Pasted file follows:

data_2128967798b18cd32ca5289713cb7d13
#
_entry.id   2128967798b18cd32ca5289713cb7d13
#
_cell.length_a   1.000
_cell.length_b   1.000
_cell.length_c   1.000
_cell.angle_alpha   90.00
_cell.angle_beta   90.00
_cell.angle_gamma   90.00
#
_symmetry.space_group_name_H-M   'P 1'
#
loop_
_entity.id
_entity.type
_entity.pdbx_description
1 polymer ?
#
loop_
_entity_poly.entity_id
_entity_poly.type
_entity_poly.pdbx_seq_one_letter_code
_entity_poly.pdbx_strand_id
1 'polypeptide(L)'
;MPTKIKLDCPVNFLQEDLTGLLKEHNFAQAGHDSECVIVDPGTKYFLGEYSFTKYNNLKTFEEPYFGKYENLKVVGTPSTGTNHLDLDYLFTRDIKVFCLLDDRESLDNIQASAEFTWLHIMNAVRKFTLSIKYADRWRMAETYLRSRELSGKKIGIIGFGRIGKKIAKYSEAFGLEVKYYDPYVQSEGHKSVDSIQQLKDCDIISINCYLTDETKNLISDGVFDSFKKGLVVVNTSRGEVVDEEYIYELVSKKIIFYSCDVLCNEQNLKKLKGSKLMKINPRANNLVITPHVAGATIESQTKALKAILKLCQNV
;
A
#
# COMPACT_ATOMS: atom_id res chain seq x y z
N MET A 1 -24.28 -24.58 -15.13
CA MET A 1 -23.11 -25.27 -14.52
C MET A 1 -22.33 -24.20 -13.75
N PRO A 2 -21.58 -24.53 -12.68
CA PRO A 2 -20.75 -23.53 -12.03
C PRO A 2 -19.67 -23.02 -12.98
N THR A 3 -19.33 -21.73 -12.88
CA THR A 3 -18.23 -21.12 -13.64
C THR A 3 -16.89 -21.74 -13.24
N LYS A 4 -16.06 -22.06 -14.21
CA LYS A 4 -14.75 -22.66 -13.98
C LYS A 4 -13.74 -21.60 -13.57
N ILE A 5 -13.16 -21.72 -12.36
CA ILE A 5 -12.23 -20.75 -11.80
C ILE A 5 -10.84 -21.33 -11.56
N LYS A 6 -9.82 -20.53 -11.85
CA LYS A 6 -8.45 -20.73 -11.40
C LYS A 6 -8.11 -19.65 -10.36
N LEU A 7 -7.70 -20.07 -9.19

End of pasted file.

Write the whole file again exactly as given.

data_2128967798b18cd32ca5289713cb7d13
#
_entry.id   2128967798b18cd32ca5289713cb7d13
#
_cell.length_a   1.000
_cell.length_b   1.000
_cell.length_c   1.000
_cell.angle_alpha   90.00
_cell.angle_beta   90.00
_cell.angle_gamma   90.00
#
_symmetry.space_group_name_H-M   'P 1'
#
loop_
_entity.id
_entity.type
_entity.pdbx_description
1 polymer ?
#
loop_
_entity_poly.entity_id
_entity_poly.type
_entity_poly.pdbx_seq_one_letter_code
_entity_poly.pdbx_strand_id
1 'polypeptide(L)'
;MPTKIKLDCPVNFLQEDLTGLLKEHNFAQAGHDSECVIVDPGTKYFLGEYSFTKYNNLKTFEEPYFGKYENLKVVGTPSTGTNHLDLDYLFTRDIKVFCLLDDRESLDNIQASAEFTWLHIMNAVRKFTLSIKYADRWRMAETYLRSRELSGKKIGIIGFGRIGKKIAKYSEAFGLEVKYYDPYVQSEGHKSVDSIQQLKDCDIISINCYLTDETKNLISDGVFDSFKKGLVVVNTSRGEVVDEEYIYELVSKKIIFYSCDVLCNEQNLKKLKGSKLMKINPRANNLVITPHVAGATIESQTKALKAILKLCQNV
;
A
#
# COMPACT_ATOMS: atom_id res chain seq x y z
N MET A 1 -24.28 -24.58 -15.13
CA MET A 1 -23.11 -25.27 -14.52
C MET A 1 -22.33 -24.20 -13.75
N PRO A 2 -21.58 -24.53 -12.68
CA PRO A 2 -20.75 -23.53 -12.03
C PRO A 2 -19.67 -23.02 -12.98
N THR A 3 -19.33 -21.73 -12.88
CA THR A 3 -18.23 -21.12 -13.64
C THR A 3 -16.89 -21.74 -13.24
N LYS A 4 -16.06 -22.06 -14.21
CA LYS A 4 -14.75 -22.66 -13.98
C LYS A 4 -13.74 -21.60 -13.57
N ILE A 5 -13.16 -21.72 -12.36
CA ILE A 5 -12.23 -20.75 -11.80
C ILE A 5 -10.84 -21.33 -11.56
N LYS A 6 -9.82 -20.53 -11.85
CA LYS A 6 -8.45 -20.73 -11.40
C LYS A 6 -8.11 -19.65 -10.36
N LEU A 7 -7.70 -20.07 -9.19